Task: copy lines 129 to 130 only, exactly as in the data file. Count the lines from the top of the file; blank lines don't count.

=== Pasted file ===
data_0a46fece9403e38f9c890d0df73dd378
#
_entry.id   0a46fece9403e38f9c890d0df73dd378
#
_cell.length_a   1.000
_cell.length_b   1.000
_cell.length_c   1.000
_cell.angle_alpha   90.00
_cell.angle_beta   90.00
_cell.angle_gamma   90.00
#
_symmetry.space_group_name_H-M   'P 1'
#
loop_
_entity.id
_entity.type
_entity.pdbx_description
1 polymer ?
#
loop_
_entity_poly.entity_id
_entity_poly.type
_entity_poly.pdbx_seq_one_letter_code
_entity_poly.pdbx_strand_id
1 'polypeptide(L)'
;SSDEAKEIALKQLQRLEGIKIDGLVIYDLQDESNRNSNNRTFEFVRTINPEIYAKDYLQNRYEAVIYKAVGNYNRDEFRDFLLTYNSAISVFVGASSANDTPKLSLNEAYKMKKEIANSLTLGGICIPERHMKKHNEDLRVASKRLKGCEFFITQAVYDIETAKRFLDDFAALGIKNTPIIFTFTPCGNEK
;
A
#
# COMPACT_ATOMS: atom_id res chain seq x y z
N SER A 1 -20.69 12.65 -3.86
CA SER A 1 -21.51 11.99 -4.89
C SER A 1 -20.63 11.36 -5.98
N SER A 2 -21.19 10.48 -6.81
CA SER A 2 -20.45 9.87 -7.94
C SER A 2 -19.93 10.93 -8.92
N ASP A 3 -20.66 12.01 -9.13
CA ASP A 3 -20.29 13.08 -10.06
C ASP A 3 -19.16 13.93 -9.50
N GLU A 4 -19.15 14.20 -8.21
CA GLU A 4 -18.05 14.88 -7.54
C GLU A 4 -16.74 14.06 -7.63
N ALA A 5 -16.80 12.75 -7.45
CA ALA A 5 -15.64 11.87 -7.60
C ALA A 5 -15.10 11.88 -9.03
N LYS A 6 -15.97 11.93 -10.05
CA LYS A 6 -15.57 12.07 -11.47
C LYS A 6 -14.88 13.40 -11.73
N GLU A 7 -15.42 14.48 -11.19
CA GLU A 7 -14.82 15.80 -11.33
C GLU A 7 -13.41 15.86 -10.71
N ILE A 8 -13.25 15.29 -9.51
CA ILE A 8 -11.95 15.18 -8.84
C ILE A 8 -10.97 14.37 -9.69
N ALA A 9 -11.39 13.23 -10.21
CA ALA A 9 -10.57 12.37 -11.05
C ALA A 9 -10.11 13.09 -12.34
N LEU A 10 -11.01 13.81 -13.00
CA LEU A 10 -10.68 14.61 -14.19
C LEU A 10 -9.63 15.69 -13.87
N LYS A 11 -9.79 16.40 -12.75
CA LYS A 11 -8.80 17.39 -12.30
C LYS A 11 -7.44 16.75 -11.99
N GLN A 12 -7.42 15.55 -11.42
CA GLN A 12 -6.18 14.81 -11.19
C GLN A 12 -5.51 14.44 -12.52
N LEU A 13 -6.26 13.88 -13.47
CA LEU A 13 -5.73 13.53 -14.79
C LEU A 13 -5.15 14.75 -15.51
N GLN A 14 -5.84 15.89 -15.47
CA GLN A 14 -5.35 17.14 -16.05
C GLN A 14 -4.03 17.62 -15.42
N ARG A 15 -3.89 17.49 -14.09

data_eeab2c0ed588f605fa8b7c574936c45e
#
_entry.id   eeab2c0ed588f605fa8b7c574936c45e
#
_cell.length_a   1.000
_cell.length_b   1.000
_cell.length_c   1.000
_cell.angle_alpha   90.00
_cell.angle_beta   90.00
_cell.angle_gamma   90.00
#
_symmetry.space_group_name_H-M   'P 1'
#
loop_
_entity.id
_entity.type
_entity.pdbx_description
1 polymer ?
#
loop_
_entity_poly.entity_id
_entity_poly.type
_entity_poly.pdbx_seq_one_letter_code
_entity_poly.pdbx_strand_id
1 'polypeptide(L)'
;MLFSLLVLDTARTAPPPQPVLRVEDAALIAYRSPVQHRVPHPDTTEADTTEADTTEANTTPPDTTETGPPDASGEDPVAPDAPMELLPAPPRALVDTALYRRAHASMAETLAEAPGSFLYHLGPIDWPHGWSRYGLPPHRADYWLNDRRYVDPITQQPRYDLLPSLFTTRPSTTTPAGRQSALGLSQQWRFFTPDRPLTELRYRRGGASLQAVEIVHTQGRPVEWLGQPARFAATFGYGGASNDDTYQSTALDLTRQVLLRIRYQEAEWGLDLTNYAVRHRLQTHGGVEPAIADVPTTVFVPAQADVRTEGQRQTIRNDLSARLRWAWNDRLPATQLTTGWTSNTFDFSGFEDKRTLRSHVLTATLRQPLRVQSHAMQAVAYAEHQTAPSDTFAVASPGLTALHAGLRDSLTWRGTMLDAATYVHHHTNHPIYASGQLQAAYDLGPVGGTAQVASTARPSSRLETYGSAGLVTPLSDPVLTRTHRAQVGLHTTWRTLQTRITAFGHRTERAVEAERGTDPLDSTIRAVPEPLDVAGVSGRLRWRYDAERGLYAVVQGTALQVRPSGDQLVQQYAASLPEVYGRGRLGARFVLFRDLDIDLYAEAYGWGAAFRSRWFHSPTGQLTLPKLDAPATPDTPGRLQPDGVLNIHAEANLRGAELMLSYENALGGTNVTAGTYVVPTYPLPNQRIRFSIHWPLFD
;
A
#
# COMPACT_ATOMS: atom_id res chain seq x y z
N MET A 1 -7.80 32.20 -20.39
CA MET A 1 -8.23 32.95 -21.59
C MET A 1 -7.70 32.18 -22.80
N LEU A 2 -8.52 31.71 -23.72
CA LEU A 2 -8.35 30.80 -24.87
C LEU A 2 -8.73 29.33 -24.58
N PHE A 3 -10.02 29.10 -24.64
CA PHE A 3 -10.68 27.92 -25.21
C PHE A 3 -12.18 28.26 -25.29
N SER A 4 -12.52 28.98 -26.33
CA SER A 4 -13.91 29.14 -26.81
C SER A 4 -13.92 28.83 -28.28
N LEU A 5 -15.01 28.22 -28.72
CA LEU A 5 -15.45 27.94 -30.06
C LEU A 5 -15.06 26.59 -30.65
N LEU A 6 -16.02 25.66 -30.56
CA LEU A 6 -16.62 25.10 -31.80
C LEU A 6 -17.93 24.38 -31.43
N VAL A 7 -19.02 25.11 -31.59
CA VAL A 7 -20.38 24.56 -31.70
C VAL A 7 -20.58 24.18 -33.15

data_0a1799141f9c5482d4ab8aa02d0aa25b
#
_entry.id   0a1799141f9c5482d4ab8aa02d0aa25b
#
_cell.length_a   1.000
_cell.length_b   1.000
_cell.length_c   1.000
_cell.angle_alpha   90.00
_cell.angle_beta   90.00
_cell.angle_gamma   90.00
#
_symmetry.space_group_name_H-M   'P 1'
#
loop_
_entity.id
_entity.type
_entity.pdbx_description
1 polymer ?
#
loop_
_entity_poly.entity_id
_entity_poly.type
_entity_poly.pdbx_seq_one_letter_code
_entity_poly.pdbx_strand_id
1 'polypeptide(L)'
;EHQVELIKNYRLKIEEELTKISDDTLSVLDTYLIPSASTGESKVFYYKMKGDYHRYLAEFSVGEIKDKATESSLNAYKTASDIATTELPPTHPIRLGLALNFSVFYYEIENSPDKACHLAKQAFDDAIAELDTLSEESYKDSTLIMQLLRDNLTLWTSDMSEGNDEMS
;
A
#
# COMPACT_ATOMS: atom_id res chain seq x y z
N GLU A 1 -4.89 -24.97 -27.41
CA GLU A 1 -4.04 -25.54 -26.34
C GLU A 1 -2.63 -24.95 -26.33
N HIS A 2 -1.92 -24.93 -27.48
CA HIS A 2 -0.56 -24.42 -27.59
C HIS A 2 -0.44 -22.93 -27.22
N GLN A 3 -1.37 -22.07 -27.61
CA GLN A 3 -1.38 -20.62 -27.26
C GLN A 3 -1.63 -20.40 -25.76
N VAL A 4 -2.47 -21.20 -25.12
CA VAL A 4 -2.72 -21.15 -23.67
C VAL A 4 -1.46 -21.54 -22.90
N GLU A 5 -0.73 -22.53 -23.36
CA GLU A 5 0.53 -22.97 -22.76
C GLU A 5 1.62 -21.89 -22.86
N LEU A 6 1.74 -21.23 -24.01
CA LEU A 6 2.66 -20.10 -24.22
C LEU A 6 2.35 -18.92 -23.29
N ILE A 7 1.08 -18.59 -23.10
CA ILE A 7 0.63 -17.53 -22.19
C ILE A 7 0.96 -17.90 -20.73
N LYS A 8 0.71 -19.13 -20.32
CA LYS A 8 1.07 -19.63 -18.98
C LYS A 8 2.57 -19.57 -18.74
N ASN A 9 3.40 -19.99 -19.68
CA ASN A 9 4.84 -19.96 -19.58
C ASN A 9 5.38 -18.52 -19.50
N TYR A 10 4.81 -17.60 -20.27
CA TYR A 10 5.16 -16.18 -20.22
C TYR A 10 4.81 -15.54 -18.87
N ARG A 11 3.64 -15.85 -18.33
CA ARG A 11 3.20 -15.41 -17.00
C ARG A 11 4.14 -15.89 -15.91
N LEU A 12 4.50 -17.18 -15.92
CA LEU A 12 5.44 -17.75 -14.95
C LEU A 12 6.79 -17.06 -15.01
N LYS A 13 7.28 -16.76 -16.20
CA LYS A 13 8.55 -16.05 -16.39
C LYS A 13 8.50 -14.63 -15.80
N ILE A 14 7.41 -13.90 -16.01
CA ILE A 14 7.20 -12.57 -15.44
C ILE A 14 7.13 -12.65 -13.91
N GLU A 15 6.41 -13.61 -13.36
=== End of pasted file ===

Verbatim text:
_cell.length_a   1.000
_cell.length_b   1.000